Let's not forget about Big Ben returning to a Steelers team which, despite ranking 31st in passing offense last year, had ranked second, third, sixth, third, and second in the previous five years. JuJu Smith-Schuster is entering his age-23 season and should be healthy to start the year. Pittsburgh may not play at the same level they did when the Three B's were on the field (Bell, Brown, Big Ben) but Roethlisberger is still a good bet to deliver a strong return on investment at an ADP of 156.


Tier 5

Jared Goff, Ryan Tannehill, Teddy Bridgewater, Matthew Stafford, Kirk Cousins, Cam Newton, Philip Rivers, Joe Burrow, Derek Carr

To see Goff down in the fifth tier as the 17th quarterback is surprising at first glance but ultimately understandable. The Rams offense is no longer outsmarting opposing defenses, as the league has caught up to Sean McVay's act. The departure of Todd Gurley won't help, even if it was the team's decision to release him, and Brandin Cooks could be on the way out too. Goff doesn't earn any points with his legs either, running for a sparse total of 40 yards over 16 games. It's doubtful the team will turn to him at the goal-line any time soon, seeing as how he has six rushing touchdowns compared to 35 fumbles in his four-year career.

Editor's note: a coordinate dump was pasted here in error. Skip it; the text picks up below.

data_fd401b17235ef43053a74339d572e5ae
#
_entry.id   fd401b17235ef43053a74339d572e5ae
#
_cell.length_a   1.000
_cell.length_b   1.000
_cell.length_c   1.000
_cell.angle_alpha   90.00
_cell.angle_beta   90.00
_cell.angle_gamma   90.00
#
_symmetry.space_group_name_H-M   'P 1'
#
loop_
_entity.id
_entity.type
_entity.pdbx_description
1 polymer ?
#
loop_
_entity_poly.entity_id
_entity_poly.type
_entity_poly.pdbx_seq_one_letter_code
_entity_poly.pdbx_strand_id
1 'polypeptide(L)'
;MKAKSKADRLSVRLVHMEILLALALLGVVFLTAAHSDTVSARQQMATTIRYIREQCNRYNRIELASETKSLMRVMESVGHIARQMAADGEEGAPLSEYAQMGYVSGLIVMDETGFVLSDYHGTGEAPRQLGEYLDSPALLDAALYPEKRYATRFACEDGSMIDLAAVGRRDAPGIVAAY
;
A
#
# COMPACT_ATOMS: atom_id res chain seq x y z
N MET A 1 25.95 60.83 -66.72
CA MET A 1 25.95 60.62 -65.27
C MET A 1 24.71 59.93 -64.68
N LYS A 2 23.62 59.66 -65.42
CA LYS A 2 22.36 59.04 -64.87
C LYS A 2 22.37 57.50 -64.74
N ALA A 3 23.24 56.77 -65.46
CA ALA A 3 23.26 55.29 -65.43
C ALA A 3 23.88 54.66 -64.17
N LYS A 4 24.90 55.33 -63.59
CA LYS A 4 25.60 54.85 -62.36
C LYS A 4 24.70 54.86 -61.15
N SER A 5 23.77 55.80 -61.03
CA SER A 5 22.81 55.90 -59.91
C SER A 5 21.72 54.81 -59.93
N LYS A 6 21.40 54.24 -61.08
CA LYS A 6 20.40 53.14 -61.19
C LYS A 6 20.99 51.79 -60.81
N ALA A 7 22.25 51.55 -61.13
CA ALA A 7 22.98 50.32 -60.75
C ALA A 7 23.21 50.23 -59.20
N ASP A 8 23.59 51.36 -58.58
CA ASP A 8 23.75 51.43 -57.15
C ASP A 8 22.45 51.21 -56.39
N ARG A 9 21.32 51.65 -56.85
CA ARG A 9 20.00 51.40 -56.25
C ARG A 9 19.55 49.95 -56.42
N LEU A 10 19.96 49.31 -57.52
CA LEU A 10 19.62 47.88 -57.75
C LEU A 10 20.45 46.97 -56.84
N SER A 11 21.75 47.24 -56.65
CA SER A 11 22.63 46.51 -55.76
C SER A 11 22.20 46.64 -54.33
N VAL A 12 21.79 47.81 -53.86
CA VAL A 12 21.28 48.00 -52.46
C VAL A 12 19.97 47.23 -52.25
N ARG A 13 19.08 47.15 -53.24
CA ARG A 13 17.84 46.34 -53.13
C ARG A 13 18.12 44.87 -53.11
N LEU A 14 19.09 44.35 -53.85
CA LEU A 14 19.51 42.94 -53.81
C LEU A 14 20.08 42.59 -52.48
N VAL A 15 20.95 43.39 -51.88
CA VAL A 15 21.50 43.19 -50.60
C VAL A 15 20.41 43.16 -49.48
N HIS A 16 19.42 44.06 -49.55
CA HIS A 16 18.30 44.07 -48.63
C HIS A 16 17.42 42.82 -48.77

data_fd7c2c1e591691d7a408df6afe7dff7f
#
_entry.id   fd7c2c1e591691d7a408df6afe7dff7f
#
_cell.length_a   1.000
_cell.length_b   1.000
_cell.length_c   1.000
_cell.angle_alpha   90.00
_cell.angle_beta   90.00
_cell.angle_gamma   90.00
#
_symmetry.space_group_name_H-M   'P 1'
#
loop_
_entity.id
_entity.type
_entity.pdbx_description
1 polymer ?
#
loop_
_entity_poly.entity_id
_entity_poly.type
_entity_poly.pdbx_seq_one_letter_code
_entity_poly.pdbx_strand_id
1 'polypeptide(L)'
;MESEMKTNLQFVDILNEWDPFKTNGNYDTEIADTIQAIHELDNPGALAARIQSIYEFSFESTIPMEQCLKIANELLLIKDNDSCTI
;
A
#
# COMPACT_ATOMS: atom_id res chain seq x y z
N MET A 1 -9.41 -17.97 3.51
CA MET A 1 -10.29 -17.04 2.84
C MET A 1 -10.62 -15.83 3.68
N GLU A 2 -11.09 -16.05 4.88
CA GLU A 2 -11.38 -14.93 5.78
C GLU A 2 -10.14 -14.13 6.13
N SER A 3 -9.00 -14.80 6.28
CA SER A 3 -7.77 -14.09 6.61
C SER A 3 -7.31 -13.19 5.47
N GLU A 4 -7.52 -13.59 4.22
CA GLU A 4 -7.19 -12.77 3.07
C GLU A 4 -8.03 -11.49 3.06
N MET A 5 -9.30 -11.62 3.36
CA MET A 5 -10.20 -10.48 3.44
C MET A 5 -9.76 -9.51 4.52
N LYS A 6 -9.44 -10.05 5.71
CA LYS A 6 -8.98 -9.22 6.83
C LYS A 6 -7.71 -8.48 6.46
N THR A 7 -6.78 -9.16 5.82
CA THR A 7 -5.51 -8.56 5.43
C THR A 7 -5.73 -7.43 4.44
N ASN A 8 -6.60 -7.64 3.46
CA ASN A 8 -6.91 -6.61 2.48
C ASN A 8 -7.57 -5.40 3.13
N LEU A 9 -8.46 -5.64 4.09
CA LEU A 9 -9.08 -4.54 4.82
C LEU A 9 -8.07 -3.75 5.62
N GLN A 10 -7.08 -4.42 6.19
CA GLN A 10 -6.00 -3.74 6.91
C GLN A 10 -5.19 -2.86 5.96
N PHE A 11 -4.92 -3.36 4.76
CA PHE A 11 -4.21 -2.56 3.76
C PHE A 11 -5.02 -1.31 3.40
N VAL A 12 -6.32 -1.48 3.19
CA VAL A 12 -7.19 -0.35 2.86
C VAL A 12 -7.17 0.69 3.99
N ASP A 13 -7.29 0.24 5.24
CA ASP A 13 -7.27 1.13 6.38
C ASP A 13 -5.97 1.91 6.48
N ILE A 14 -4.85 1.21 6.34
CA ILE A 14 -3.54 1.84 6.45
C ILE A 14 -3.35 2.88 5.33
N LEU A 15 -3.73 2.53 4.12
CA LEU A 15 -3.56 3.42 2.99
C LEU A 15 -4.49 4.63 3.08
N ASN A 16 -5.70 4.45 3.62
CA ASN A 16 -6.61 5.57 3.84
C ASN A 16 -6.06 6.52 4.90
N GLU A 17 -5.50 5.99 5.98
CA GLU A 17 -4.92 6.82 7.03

The Rams could go to a more conventional 12 offensive scheme more often this year, featuring their tight ends more often and using a committee at running back. That would make Goff a less-exciting fantasy option. The biggest factor is the defense, though. Despite all the big-name talent on that side of the ball, the Rams finished 17th in team defense. If they shore up that side of the ball under new defensive coordinator Brandon Staley (so long, Wade Phillips), then don't expect Goff to lead the league in pass attempts again. He can't be considered a QB1 regardless of how long you wait, although I still consider him a better choice than the other players in this tier.